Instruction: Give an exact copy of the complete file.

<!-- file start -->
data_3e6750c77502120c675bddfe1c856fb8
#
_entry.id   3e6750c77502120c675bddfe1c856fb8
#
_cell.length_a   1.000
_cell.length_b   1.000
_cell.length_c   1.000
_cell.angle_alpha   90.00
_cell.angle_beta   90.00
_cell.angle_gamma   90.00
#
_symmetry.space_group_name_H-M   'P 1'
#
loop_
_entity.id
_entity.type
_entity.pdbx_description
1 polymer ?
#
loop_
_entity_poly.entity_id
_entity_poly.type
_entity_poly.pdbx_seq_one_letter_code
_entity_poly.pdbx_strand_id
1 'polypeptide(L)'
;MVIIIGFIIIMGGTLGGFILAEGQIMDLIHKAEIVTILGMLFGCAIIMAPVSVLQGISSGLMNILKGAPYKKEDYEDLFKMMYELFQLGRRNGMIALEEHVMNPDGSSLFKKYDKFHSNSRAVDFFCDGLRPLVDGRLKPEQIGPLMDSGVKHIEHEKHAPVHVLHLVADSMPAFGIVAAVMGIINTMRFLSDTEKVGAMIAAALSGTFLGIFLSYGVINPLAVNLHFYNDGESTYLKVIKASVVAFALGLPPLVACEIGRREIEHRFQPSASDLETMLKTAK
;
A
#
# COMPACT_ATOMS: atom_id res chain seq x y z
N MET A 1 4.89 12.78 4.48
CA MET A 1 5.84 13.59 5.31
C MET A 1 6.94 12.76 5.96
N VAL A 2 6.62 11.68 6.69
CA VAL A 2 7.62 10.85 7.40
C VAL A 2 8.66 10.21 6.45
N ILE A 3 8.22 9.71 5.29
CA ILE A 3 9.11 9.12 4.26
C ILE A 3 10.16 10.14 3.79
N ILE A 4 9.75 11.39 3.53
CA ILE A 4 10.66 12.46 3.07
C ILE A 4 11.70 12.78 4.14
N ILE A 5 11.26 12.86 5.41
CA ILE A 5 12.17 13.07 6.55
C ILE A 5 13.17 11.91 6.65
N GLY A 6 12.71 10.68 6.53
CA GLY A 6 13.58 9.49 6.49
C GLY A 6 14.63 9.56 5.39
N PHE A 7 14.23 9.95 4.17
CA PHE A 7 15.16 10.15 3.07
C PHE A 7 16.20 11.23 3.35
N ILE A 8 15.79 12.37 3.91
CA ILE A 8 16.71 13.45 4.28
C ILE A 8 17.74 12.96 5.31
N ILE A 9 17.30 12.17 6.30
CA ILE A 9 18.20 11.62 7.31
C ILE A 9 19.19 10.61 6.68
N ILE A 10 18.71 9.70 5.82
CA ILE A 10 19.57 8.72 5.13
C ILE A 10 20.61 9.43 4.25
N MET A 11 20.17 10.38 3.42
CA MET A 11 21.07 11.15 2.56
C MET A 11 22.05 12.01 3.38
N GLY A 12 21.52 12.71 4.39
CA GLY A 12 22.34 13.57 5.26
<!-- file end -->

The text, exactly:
data_3e6750c77502120c675bddfe1c856fb8
#
_entry.id   3e6750c77502120c675bddfe1c856fb8
#
_cell.length_a   1.000
_cell.length_b   1.000
_cell.length_c   1.000
_cell.angle_alpha   90.00
_cell.angle_beta   90.00
_cell.angle_gamma   90.00
#
_symmetry.space_group_name_H-M   'P 1'
#
loop_
_entity.id
_entity.type
_entity.pdbx_description
1 polymer ?
#
loop_
_entity_poly.entity_id
_entity_poly.type
_entity_poly.pdbx_seq_one_letter_code
_entity_poly.pdbx_strand_id
1 'polypeptide(L)'
;MVIIIGFIIIMGGTLGGFILAEGQIMDLIHKAEIVTILGMLFGCAIIMAPVSVLQGISSGLMNILKGAPYKKEDYEDLFKMMYELFQLGRRNGMIALEEHVMNPDGSSLFKKYDKFHSNSRAVDFFCDGLRPLVDGRLKPEQIGPLMDSGVKHIEHEKHAPVHVLHLVADSMPAFGIVAAVMGIINTMRFLSDTEKVGAMIAAALSGTFLGIFLSYGVINPLAVNLHFYNDGESTYLKVIKASVVAFALGLPPLVACEIGRREIEHRFQPSASDLETMLKTAK
;
A
#
# COMPACT_ATOMS: atom_id res chain seq x y z
N MET A 1 4.89 12.78 4.48
CA MET A 1 5.84 13.59 5.31
C MET A 1 6.94 12.76 5.96
N VAL A 2 6.62 11.68 6.69
CA VAL A 2 7.62 10.85 7.40
C VAL A 2 8.66 10.21 6.45
N ILE A 3 8.22 9.71 5.29
CA ILE A 3 9.11 9.12 4.26
C ILE A 3 10.16 10.14 3.79
N ILE A 4 9.75 11.39 3.53
CA ILE A 4 10.66 12.46 3.07
C ILE A 4 11.70 12.78 4.14
N ILE A 5 11.26 12.86 5.41
CA ILE A 5 12.17 13.07 6.55
C ILE A 5 13.17 11.91 6.65
N GLY A 6 12.71 10.68 6.53
CA GLY A 6 13.58 9.49 6.49
C GLY A 6 14.63 9.56 5.39
N PHE A 7 14.23 9.95 4.17
CA PHE A 7 15.16 10.15 3.07
C PHE A 7 16.20 11.23 3.35
N ILE A 8 15.79 12.37 3.91
CA ILE A 8 16.71 13.45 4.28
C ILE A 8 17.74 12.96 5.31
N ILE A 9 17.30 12.17 6.30
CA ILE A 9 18.20 11.62 7.31
C ILE A 9 19.19 10.61 6.68
N ILE A 10 18.71 9.70 5.82
CA ILE A 10 19.57 8.72 5.13
C ILE A 10 20.61 9.43 4.25
N MET A 11 20.17 10.38 3.42
CA MET A 11 21.07 11.15 2.56
C MET A 11 22.05 12.01 3.38
N GLY A 12 21.52 12.71 4.39
CA GLY A 12 22.34 13.57 5.26